Friends…..I have a confession. I needed a day off. The first eight days hit me pretty hard. I have never had so many Belgian style ales back to back to back. Unfortunately, in order to give my system the break it needed, this led to me being a few days behind in the beer advent calendar. This, in turn, meant that I had to play catch up. So for the last 3 days, I’ve had to drink 2 beers from the calendar per day. I’m not sure if it was worth it, but the good news I’m all caught up now, so let’s get right back to it!
December 9 – Palate Trip
Brewery: 8 Wired Brewing Co.
Style: Sour IPA
Origin: Warkworth, New Zealand
This Sour IPA pours an extremely pale golden yellow colour and stands with a bit of haze. The smell coming from the glass seems to be fairly standard for an IPA; the hops are noticeable but this beer manages to keep it light. The first sip reveals an IPA that is hoppy, but instead of the standard bitterness you’d expect from an IPA, this note has been replaced by delightful sour/tart flavour that isn’t at all overpowering.
Thoughts: I’m happy to see that the Beer Advent Calendar hasn’t given up on the idea of delivering a sour beer, and for once they’ve given us something to talk about! The sour takes the bitter spot from the IPA in an almost seamless way, managing to keep the beer balanced and flavourful. This is a beer worth trying!!
Final Score: 4.5 / 5
December 10 – Shamans
Brewery: Microbrasserie Le Grimoire
Style: White Beer
Origin: Granby, Quebec
Pours a pale golden yellow with a slight haze. The head is pretty standard fare for the style. The beer smells fairly sweet, resembling an apple crumble or apple pie. First sips reveal tastes of apple and spice, very similar to the smell. While the beer is sweet in flavour, it is not sugary sweet at all. The result is a beer that is somewhere crossed with a cider.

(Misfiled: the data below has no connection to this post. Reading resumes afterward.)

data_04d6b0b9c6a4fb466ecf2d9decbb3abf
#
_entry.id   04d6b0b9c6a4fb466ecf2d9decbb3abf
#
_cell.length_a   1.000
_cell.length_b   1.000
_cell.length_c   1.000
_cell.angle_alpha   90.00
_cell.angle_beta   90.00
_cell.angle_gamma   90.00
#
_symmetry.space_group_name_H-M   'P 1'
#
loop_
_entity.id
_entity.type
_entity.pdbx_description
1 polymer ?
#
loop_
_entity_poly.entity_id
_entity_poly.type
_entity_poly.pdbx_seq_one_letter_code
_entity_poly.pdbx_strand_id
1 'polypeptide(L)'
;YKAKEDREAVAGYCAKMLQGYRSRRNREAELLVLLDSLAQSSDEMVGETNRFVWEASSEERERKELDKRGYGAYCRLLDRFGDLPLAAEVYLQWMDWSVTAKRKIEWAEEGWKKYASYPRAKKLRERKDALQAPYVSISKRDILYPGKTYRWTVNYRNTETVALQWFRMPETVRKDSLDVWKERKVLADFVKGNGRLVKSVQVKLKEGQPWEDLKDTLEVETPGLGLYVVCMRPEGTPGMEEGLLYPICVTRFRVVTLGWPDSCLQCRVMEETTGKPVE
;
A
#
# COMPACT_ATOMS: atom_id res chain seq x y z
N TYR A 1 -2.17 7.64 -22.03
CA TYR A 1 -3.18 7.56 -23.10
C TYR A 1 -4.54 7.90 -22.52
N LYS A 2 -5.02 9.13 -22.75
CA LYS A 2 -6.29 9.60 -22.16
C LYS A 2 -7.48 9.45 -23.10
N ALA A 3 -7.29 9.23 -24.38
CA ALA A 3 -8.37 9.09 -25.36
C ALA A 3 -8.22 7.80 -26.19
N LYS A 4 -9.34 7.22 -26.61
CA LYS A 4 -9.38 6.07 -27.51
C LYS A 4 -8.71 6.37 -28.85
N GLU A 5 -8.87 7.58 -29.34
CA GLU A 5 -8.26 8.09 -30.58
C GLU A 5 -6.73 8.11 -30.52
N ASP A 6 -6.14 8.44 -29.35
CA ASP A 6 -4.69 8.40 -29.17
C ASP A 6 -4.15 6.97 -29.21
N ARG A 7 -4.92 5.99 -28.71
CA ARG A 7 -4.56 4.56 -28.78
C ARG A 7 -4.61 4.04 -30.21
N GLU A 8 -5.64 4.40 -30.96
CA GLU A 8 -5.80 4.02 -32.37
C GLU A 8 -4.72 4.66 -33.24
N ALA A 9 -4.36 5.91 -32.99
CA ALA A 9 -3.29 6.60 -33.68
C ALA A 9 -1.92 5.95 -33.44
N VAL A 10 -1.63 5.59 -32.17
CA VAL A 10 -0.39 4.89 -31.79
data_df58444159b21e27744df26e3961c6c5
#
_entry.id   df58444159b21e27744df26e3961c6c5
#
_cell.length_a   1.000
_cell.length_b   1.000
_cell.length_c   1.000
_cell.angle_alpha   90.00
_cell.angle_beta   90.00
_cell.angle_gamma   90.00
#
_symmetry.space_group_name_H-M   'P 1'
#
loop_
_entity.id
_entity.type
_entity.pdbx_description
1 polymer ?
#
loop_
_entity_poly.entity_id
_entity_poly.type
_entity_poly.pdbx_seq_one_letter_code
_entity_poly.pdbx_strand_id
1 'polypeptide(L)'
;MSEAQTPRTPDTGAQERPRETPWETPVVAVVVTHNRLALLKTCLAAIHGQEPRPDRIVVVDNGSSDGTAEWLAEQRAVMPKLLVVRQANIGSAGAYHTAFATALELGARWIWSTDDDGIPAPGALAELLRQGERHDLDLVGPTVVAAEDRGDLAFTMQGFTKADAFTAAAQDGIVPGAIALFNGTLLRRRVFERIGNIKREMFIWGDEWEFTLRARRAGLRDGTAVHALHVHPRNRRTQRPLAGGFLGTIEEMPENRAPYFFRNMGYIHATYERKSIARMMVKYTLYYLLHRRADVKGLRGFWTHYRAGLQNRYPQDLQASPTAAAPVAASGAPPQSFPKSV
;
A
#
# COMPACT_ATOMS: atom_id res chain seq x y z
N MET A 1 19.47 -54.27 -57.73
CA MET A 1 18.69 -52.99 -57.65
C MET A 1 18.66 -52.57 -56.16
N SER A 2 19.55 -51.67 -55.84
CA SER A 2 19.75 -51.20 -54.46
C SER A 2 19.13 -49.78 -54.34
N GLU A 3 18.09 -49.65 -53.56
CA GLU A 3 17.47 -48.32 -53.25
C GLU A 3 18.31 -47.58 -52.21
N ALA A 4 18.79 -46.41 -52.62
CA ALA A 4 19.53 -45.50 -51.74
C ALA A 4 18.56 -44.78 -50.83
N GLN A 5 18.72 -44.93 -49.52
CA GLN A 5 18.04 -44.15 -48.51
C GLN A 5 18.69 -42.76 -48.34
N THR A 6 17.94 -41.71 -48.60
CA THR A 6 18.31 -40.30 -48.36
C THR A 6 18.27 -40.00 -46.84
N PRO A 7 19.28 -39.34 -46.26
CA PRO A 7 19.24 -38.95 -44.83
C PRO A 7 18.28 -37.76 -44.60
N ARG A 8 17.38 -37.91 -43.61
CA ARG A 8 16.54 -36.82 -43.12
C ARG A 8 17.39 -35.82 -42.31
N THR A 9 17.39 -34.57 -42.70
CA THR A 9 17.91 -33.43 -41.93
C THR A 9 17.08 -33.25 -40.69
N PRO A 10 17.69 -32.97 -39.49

Thoughts: Not to my usual taste, but I have to give them points for trying to be creative. The flavour is on point and I appreciate the fact that they didn’t make the beer sickeningly sweet. I also have to give credit to their marketing department – the label is an eye catcher and artistic in its own way.
Final Score: 3.25 / 5
December 11 – Dasher and Dancer
Brewery: Brouwerij De Molen
Style: “Red Ale-ish”
Origin: Bodegraven, Netherlands
As you pour this one into the glass, you will be greeted by a thick and nearly impossible head (seriously, it took me nearly 5 minutes to pour the whole bottle into the glass). As it settles, you’ll notice what appears to be a fairly standard red ale which glows a red amber brown. The scent is earthy and hoppy – more hops than I would expect in a red ale. This translates into the flavour, which maintains the hoppiness and bitter, along with some of the malt that I am used to from the style.